There's nothing wrong with getting creative and going the extra mile to save money. But if you're cheating yourself or others just to save a buck, you're taking frugality too far.
"Frugality that comes at the expense of someone else is not really frugality or thrift," says Liz Weston, a personal finance columnist based in Los Angeles, and author of the upcoming book "The 10 Commandments of Money: Survive and Thrive in the New Economy."
Saving money should be a means, not an end, says Weston. You want to be balanced so you're neither spending too much nor saving to the extreme.
"You don't want to be so thrifty that you miss living life today," Weston says. "Life is not about all of the ways you can save money."
Being dishonest or constantly trying to game the system to come out ahead are hallmarks of taking frugality too far, says Jeff Yeager, author of "The Cheapskate Next Door."
Yeager's book presents a variety of strategies for saving money and living below your means from hundreds of "cheapskates" he surveyed while traveling the country to promote an earlier book. Most of the people Yeager talked to weren't trying to game the system, but he met a few who did.
For example, one man traveled a lot on business. He would take burned-out light bulbs from home and swap them with the working light bulbs in his hotel rooms. He also stole towels from hotel pools. When he was home, he swung by local hotels that offered a free continental breakfast and helped himself, claiming it was OK because the signs advertising the free meal didn't say "For Guests Only."
"I don't know if he has some sort of hotel fetish or what, but I think he's going to spend eternity in the Bates Motel," Yeager says.
Sometimes there is a fine line between acceptable frugality and crass cheapness.
There are certain things that hotels expect you to take, like shampoo. So, the hotel basically builds the loss into the cost of the room, says Weston. But taking toilet paper and towels crosses the line.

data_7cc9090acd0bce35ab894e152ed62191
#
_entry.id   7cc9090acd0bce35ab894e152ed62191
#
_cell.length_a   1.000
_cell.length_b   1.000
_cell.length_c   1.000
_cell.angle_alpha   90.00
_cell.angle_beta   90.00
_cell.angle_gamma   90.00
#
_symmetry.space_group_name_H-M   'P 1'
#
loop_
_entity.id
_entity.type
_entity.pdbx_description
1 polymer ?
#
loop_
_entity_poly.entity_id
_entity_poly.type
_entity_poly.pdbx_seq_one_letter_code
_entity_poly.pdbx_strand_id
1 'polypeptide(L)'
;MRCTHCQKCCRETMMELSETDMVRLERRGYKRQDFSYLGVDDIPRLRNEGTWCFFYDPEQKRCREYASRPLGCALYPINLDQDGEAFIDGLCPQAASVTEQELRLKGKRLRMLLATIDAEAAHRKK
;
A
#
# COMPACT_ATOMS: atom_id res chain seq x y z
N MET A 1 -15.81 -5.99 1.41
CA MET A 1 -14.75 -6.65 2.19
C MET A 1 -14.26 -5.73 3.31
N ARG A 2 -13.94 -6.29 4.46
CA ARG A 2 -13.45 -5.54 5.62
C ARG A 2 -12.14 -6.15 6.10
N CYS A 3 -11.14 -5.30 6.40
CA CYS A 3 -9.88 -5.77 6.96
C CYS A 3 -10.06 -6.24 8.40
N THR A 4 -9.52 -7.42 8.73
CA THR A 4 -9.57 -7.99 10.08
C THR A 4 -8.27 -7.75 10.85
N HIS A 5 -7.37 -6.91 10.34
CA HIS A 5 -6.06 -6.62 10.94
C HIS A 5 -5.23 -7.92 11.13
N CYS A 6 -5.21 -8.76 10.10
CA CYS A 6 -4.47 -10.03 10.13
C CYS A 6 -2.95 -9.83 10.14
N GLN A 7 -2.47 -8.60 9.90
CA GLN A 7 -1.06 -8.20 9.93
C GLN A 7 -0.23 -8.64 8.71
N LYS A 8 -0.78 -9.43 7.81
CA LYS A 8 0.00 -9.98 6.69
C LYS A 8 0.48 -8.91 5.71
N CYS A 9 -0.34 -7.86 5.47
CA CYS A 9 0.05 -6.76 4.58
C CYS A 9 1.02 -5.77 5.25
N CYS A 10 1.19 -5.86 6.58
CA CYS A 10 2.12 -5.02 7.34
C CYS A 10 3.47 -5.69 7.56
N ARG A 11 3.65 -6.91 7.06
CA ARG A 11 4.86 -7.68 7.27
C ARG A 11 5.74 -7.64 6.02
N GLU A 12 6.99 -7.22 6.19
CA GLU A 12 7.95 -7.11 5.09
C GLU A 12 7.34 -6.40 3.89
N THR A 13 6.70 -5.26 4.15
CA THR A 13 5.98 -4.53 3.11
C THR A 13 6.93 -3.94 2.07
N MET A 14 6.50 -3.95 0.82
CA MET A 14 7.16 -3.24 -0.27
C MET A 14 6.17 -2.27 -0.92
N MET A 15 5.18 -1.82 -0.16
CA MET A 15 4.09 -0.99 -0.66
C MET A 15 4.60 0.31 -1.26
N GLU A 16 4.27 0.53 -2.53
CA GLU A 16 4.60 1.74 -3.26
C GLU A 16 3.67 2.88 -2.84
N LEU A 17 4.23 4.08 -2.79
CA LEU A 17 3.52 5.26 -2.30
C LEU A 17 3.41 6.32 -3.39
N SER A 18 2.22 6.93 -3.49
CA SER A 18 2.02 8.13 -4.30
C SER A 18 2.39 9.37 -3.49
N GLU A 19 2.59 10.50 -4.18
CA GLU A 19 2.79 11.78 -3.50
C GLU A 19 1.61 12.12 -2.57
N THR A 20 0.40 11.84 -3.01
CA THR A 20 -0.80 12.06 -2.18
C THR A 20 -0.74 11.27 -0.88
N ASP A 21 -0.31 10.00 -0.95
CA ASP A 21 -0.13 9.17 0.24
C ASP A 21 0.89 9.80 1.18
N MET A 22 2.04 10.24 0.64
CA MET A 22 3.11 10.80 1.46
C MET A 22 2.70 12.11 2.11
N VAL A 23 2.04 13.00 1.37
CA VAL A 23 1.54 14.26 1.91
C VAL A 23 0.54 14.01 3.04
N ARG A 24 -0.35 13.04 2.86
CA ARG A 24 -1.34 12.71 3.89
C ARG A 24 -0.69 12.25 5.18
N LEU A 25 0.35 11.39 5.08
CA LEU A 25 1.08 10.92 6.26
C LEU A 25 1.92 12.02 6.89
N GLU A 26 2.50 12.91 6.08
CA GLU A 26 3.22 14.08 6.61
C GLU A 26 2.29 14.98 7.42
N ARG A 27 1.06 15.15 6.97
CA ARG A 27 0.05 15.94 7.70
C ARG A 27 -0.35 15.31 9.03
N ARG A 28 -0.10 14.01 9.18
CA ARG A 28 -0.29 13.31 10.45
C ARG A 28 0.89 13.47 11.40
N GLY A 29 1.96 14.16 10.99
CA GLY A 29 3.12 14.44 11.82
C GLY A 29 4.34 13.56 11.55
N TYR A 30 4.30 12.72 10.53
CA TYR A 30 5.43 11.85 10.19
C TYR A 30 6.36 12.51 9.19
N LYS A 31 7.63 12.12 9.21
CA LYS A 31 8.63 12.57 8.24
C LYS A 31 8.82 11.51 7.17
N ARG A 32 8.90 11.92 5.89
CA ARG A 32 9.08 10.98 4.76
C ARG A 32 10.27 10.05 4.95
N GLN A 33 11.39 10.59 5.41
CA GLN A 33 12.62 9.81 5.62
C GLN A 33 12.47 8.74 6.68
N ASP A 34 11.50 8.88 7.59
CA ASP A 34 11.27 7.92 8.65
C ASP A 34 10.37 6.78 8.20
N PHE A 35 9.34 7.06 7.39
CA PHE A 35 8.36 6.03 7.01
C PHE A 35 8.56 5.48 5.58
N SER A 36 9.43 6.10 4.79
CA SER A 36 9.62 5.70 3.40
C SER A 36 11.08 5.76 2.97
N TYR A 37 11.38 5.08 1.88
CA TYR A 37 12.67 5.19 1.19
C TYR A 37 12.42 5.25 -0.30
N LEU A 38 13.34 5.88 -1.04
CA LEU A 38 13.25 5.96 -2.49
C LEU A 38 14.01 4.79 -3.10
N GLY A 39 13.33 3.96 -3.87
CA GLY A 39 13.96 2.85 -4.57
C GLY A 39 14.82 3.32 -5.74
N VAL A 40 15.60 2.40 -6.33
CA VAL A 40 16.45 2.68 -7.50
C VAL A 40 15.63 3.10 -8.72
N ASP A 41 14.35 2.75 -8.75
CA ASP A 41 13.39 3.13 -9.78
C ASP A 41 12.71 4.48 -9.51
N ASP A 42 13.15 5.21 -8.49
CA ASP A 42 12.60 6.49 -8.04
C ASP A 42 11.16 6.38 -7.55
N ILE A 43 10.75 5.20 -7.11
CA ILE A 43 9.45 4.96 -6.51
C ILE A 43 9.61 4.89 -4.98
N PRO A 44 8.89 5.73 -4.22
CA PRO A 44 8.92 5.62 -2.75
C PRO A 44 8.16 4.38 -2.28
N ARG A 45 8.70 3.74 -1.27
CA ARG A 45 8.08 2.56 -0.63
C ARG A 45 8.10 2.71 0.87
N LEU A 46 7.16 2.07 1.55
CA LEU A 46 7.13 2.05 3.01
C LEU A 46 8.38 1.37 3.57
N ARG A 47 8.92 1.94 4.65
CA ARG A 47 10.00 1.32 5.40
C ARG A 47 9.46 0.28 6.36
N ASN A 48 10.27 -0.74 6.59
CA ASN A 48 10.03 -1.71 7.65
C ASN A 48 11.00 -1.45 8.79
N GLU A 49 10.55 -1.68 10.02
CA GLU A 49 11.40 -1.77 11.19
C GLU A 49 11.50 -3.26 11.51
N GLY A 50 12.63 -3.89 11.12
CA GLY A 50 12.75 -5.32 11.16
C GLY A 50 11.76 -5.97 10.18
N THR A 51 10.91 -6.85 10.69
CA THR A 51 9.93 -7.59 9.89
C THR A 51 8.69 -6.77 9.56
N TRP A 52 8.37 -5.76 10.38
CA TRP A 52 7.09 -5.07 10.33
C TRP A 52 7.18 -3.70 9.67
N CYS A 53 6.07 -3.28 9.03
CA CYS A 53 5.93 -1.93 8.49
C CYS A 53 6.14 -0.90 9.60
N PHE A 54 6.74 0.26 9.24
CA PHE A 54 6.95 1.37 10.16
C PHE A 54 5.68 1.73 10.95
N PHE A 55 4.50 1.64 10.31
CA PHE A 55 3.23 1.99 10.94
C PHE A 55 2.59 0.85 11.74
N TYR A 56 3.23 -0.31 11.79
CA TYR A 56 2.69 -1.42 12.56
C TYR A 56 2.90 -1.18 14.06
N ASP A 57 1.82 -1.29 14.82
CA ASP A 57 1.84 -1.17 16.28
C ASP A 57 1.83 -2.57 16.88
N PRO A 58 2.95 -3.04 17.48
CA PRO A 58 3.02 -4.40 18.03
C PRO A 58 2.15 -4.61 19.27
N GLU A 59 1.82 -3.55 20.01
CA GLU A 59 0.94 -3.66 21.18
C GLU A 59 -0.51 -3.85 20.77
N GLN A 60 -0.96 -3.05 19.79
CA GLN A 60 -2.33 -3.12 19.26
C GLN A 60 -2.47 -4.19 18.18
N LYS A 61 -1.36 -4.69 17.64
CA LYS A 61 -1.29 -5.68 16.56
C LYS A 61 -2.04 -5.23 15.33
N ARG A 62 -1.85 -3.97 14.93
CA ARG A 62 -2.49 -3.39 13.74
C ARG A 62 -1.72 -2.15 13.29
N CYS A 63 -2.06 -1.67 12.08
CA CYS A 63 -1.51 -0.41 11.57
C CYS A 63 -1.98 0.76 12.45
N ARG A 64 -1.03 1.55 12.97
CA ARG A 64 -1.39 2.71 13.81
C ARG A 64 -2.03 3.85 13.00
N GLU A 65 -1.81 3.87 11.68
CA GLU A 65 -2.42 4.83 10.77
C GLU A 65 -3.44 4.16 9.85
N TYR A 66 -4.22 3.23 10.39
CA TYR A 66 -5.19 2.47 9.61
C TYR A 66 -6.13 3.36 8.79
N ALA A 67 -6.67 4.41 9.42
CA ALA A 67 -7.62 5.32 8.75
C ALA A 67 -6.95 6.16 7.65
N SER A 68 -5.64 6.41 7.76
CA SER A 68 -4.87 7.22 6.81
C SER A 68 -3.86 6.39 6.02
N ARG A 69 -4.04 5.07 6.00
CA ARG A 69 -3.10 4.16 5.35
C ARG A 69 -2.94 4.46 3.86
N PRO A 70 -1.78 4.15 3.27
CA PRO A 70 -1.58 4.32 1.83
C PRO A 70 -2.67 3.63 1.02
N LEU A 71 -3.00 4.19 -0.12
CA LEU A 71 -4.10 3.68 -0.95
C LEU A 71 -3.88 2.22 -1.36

"If you have any questions, ask somebody who's in charge. If you don't want to ask somebody who's in charge, that's a pretty good indication that you shouldn't be doing it," Weston says.
Going too far
How do you know if you're taking frugality too far?
Weston and Yeager agree that if you leave bad tips at restaurants, you're going too far.
"If you can only afford to go out to eat if you're going to slight your server, then don't do it," Yeager says.
Skimping on health care or eating unhealthy food because it's cheaper than more nutritious food are more examples of going too far, says Weston.
"You've got to make sure you're getting the basics," she says.
You may need to change your mindset to avoid taking frugality too far. Weston and Yeager point out that money should not be the center of your life. In fact, the people Yeager talked to for his book are frugal, but have also figured out how to make money a less important part of their lives. They give almost twice as much to charity as the average American, he says.
Yeager advises people to ask themselves how much is enough -- in terms of money and material goods. Once you have enough, plowing ahead to try to get more "quickly leads to dishonesty and deceit and misery," Yeager says.
From Dumpster diving to eating less food, Bankrate readers have some creative ways to stretch their dollar. For more, see "The craziest thing I did to save money."
This economy has forced a lot of people to cut expenses. Since they're not used to living frugally, they run the risk of being obnoxious about it, Yeager says.
But it doesn't have to be that way.
Yeager talked to a lot of frugal people for his book, and more than 90% of them tip in the 15% to 20% range when they do go out to eat. If you can't afford to go out, try to come up with alternatives.
"Going out is a big part of socializing," Weston says.
Weston talked to a woman who lived in New York City and didn't have much money to spend on going out. Her friends rallied around her, and they discovered many things they could do outside of her apartment that didn't cost a lot of money, Weston says.
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